Ely Brown/ABC News
  • Bush Kids Reading on 9/11, Then & Now

    Teacher Sandra Kay Daniel and former students' from her second grade class at the Emma E. Booker Elementary School in Sarasota, Fla., witnessed the moment when President George W. Bush learned America was under attack on Sept. 11, 2001. Now seniors in high school, Natalia Jone-Pinkney, Chantal Guerrero, Mariah Williams, Lazaro Dubrocq, and their teacher talked with "Nightline's" Cynthia McFadden.
    Ely Brown/ABC News
  • Bush Kids Reading on 9/11, Then & Now

    On Sept. 11, 2001, teacher Sandra Kay Daniels said there was a lot of "buzz" in the room. "Everyone had their hair done and new bows and everything," said Natalia Jones-Pinkney, one of Daniels' former students. Shown here, is President Bush shaking hands with student Lazaro Dubrocq, 7 years old at the time.
    Courtesy of The White House
  • Bush Kids Reading on 9/11, Then & Now

    That day's reading lesson was focused on the short story, "The Pet Goat." But the president already knew a plane had crashed in New York City before he walked into the classroom. "I had been notified that a plane had hit the World Trade Center," President Bush told National Geographic. "My reaction was, man, either the weather was bad or something extraordinary happened to the pilot."
    Orlando Sentinel (used with permission)
  • Bush Kids Reading on 9/11, Then & Now

    As the kids began reading the short story, "The Pet Goat," Andrew Card, the president's chief of staff, entered the room, walked over to the president, and whispered in his ear. Shown here is the cover of the children's reading book that contained the short story, that President Bush held on Sept. 11, 2001.
    Ely Brown/ABC News
  • Bush Kids Reading on 9/11, Then & Now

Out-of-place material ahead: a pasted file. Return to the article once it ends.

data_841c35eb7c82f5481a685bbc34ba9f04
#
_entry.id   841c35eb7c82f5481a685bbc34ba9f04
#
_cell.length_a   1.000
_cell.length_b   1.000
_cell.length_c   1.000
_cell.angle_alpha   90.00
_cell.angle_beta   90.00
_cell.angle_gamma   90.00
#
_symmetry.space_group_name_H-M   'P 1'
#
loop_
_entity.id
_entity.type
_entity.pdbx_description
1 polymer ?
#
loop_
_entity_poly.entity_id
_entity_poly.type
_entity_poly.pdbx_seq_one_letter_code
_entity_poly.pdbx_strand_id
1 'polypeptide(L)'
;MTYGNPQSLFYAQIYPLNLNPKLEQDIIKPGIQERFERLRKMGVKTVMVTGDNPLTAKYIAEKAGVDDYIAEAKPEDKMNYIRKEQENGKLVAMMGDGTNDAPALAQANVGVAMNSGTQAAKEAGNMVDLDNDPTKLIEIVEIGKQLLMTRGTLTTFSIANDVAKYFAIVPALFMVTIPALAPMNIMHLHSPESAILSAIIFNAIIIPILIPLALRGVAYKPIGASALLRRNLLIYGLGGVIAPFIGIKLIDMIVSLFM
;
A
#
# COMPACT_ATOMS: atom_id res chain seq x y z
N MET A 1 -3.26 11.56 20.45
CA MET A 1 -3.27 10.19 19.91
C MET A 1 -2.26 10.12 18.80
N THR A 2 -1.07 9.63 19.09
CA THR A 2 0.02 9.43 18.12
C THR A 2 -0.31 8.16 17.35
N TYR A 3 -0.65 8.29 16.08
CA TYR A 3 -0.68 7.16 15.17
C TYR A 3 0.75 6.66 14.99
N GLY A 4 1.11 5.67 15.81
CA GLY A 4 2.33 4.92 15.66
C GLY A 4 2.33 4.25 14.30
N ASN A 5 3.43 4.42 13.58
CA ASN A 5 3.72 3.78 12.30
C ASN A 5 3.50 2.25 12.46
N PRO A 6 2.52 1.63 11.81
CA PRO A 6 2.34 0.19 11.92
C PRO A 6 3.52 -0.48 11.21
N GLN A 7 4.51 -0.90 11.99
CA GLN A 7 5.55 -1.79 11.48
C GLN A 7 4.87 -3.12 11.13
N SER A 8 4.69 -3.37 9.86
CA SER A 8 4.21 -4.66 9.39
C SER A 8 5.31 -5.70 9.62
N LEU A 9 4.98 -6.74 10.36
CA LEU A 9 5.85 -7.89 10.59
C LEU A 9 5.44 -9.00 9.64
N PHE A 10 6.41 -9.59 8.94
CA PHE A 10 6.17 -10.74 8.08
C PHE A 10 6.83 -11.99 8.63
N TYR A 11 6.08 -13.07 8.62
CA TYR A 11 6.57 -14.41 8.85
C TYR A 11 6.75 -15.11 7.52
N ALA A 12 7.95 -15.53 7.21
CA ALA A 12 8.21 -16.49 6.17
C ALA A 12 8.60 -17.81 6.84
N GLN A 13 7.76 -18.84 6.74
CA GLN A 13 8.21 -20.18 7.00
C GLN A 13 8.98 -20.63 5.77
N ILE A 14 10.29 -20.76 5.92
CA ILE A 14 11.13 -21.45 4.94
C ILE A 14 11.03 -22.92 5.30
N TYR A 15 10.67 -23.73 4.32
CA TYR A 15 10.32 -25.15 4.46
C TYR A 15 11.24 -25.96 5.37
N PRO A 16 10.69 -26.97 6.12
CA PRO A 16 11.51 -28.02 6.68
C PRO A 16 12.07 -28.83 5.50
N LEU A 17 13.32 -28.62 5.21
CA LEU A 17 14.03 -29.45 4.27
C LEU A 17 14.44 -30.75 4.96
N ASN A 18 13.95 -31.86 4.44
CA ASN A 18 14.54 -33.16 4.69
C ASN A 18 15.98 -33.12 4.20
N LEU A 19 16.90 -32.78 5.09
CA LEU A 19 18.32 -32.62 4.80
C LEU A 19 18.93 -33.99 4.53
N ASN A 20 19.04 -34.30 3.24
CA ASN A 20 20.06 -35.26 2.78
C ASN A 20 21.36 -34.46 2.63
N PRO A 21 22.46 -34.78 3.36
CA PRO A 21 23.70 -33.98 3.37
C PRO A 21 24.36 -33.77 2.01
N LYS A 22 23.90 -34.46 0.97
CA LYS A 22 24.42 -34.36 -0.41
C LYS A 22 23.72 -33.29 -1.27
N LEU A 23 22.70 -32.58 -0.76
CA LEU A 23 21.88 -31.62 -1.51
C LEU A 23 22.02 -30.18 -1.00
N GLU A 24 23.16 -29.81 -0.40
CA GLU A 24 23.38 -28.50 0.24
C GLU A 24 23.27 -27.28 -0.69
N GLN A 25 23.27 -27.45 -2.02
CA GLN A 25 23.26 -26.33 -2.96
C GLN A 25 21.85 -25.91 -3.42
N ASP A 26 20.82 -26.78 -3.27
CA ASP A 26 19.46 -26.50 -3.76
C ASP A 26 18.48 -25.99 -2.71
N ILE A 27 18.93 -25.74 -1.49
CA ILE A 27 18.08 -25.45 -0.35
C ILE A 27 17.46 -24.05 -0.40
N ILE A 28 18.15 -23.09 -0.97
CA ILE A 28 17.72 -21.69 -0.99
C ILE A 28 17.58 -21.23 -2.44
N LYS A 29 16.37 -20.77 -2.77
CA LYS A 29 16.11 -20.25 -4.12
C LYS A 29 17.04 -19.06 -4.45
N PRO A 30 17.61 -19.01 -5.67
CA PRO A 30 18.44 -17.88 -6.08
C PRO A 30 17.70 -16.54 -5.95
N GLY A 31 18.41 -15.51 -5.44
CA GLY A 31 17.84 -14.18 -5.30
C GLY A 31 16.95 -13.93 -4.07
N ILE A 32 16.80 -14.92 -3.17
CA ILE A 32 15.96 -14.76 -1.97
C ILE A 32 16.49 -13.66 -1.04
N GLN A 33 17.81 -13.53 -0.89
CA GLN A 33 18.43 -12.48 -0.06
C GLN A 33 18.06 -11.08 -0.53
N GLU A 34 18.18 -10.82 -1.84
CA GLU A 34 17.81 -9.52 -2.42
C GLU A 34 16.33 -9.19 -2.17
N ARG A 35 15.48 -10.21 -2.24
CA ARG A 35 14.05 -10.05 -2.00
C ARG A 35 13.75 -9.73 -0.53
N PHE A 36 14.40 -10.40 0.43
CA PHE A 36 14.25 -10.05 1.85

ABC News White House correspondent Ann Compton, who was traveling with President Bush on Sept. 11, 2001, said that she knew then something was "direly wrong." "Nobody interrupts the president. Not even in front of a classroom of second graders," she said. President Bush then stayed in the classroom for seven minutes, sitting in silence as the children read aloud.
    Eric Draper, The White House/AP Photo
  • Bush Kids Reading on 9/11, Then & Now

    The students were just 7 years old at the time, but they could see on the president's face that something had happened. "He looked disconcerted, anxious," recalled Lazaro Dubrocq, another former student. "He was looking at the cameras, the walls." Daniels, the teacher, was also aware of a change in the room. "He left the room. Mentally he was gone."
    Courtesy of The White House
  • Bush Kids Reading on 9/11, Then & Now

    Shortly after receiving word about the 9/11 terrorist attacks, President Bush eventually rushed into an empty classroom next door to where the children were reading. Later, a member of the Secret Service informed Daniels of the attacks on the World Trade Center. She then had to explain it to her young students. "I told them something terrible had happened and President Bush needs to go," she said.
    Eric Draper, The White House/AP Photo
  • Bush Kids Reading on 9/11, Then & Now

    One year later, the students returned to their former second grade classroom, where their teacher greeted them with hugs. "What happened to us made us part of history," Daniels told "Nightline's" Cynthia McFadden. "And no matter where they go in life they will always be my babies."
    Orlando Sentinel (used with permission)
  • Bush Kids Reading on 9/11, Then & Now

    The students wrote their signatures inside the book President Bush had held on Sept. 11, 2001. Student Lazaro Dubrocq said he felt proud but sad. "You feel sorrow for the thousands of families who were destroyed that day," he said.
    Ely Brown/ABC News
  • Bush Kids Reading on 9/11, Then & Now

    The unforgettable experience the former students shared with President Bush was expressed in a letter dated Sept. 9, 2002 to Natalia Jone-Pinkney: "Dear Natalia, thank you for your letter and thanks for setting the important goal of graduating from college. You and I will never forget Sept. 11, '01. But remember, out of the evil done to America will come good. Best wishes George Bush."
    Ely Brown/ABC News
Join the Discussion
You are using an outdated version of Internet Explorer. Please click here to upgrade your browser in order to comment.
blog comments powered by Disqus